Are the problems in the global economy really global or are they more localized? Analysts at JP Morgan say they are local problems and should not derail the global recovery. Unfortunately for the market bears, they’ve been spot on for well over a year. JP Morgan says the current problems should be offset by the global rebound:
“Is it local or global? That is the question asked by investors trying to assess the impact of the rising threats to the rally in risky assets. Our view has been, and remains, that these threats—from Chinese tightening to the Greek debt crisis and the global offensive on banks—remain largely local and sectoral in impact. They are offset sufficiently by the global rebound in economic activity and company earnings, keeping intact the rally in risky assets. This has indeed been what we have seen so far this year and over the past 13 months in the global equity rally. The impact of these local fires has been largely the underperformance by the affected regions—Europe and China— without slowing the global rally in risky assets.”
They see the risks of contagion increasing, but remain long for now as the bullish forces at work should continue to overpower localized fears in the near-term:
“At some point, one such local shock will spread and become overwhelming enough to bring risky markets down. Remember that the subprime crisis started as a local shock. We surely do not want to downplay the destructive power of the risk we face, but, at the same time, in the other corner sit the even more powerful bullish forces of the business cycle, company earnings, and the zero return on cash. It is our judgment that while the threats of Greek contagion and regulatory/tax overkill on banks have intensified over the past month, the risk-bullish forces have gathered even more strength, keeping us overall long risky assets.”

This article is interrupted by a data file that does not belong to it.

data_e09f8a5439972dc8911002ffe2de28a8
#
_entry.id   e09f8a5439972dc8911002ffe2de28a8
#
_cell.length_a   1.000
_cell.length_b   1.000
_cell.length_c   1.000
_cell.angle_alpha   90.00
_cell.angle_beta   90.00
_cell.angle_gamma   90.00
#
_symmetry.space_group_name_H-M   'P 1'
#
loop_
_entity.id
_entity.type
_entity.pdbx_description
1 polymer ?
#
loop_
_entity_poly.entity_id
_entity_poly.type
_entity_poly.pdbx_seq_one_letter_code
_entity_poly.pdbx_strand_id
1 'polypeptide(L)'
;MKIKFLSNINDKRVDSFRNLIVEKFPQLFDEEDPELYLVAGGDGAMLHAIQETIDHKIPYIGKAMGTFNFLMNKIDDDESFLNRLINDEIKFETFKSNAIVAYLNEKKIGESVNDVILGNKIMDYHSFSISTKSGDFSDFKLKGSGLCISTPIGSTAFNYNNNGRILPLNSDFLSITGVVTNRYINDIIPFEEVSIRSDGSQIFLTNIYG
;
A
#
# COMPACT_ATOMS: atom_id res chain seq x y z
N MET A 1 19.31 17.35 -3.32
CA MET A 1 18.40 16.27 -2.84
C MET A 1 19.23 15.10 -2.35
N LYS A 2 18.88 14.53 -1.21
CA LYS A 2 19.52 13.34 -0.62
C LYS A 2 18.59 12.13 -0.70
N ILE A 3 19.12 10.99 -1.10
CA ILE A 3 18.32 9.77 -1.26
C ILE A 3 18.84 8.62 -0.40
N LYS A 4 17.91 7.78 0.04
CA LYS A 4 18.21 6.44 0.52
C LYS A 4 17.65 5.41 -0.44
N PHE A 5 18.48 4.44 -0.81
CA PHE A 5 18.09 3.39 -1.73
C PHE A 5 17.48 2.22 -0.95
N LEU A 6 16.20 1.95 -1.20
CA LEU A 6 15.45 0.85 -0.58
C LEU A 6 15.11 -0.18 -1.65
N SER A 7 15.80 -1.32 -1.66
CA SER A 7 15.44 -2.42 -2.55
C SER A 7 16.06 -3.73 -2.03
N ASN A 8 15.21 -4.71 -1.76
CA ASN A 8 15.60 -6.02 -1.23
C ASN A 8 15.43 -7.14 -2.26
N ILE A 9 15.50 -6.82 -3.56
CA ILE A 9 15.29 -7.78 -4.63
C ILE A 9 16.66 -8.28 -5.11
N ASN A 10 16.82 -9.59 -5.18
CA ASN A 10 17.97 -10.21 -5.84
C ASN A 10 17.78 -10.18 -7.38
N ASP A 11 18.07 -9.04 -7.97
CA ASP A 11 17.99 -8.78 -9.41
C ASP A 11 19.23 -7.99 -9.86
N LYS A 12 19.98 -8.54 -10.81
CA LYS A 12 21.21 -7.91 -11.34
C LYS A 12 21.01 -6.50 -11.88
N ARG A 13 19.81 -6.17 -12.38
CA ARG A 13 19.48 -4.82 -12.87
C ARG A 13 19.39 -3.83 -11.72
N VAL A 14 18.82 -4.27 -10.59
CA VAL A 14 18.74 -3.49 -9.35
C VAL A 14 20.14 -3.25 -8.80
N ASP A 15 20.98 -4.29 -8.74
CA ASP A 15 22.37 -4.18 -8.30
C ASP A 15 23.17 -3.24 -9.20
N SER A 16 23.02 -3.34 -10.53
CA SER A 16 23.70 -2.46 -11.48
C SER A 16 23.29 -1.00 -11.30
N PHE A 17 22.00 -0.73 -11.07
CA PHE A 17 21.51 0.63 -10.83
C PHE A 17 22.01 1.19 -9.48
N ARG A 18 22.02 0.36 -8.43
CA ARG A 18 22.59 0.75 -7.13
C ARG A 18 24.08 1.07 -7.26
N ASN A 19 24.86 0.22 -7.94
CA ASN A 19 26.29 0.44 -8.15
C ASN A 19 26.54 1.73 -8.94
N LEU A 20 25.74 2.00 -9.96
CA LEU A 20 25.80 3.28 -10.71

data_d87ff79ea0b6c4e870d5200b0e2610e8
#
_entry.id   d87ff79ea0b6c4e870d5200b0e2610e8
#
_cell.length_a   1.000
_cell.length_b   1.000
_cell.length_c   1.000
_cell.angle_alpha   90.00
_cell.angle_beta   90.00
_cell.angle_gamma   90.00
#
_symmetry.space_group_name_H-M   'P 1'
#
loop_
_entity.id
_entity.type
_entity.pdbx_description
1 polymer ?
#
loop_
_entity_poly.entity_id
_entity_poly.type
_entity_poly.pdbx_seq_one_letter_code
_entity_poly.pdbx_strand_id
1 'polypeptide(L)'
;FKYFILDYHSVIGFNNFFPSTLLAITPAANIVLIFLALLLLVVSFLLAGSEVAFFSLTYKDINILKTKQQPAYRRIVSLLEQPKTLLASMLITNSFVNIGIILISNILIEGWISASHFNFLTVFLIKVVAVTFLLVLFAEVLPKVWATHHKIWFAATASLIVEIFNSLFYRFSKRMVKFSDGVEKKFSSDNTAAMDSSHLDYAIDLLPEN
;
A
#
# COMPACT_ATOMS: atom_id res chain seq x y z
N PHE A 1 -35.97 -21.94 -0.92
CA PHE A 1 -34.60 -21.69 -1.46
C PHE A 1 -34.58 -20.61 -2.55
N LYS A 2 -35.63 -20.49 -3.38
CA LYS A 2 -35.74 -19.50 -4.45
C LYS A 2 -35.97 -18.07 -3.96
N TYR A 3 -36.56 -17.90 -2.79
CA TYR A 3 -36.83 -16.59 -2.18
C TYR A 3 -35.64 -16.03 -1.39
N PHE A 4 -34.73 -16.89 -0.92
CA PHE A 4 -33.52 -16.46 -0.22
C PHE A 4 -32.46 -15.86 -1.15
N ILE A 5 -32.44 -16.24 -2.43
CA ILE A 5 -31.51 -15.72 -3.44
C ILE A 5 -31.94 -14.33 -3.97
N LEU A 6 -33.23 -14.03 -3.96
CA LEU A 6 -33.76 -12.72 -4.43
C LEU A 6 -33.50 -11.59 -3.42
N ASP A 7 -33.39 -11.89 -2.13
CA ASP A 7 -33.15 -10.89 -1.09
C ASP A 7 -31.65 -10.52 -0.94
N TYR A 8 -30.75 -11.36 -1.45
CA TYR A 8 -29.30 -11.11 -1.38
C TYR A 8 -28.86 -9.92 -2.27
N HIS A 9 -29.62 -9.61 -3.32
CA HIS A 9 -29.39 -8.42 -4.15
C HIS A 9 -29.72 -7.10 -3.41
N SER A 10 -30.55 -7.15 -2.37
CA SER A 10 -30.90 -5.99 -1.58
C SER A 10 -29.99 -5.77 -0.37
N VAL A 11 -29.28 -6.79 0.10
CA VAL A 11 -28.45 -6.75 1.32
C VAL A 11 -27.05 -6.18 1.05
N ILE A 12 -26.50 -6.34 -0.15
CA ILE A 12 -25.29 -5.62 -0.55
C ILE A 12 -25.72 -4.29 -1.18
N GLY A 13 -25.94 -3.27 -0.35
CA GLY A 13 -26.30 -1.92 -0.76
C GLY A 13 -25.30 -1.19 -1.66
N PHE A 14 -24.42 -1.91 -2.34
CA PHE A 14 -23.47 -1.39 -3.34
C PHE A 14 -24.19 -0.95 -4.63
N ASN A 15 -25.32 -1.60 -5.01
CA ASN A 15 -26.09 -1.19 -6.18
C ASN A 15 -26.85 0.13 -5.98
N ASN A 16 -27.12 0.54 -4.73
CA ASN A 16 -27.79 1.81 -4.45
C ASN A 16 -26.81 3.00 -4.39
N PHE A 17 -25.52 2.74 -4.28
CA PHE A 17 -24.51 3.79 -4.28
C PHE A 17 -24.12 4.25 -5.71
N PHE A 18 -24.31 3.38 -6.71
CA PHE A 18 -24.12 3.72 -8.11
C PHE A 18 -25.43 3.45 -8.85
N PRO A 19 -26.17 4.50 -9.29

JP Morgan has been largely ahead of the game in terms of their economic forecasts and other market participants have been forced to play catch-up over the last few quarters. They see the recovery continuing into the back half of 2010 as the consumer recovers, industrial production increases and ultimately results in stronger than expected earnings growth:
“Our economists have kept their global 2010 growth forecast in a 3.3%-3.4% range since September. Over the period, the consensus has converged to our view. But the recent upside surprises on activity, and in particular in capital spending, retail demand, and industrial production, are inducing us to recognize clear upside risk, in particular in the US and Japan. Company earnings are looking even more impressive, with recent US earnings announcements already leading to a more than 10% upward revision to the 1Q consensus.”
What does this all mean? It means JP Morgan sees the risk trade continuing to work favorably as the recovery continues. Ultimately, they see the S&P 500 hitting 1,300 by year-end:
“The strength of the reporting season reinforces the case for staying long equities. We still see the S&P 500 at 1,300 by year-end but our risk balance has now shifted firmly to the upside.”
Source: JP Morgan
Mr. Roche is the Founder and Chief Investment Officer of Discipline Funds.Discipline Funds is a low fee financial advisory firm with a focus on helping people be more disciplined with their finances.
He is also the author of Pragmatic Capitalism: What Every Investor Needs to Understand About Money and Finance, Understanding the Modern Monetary System and Understanding Modern Portfolio Construction.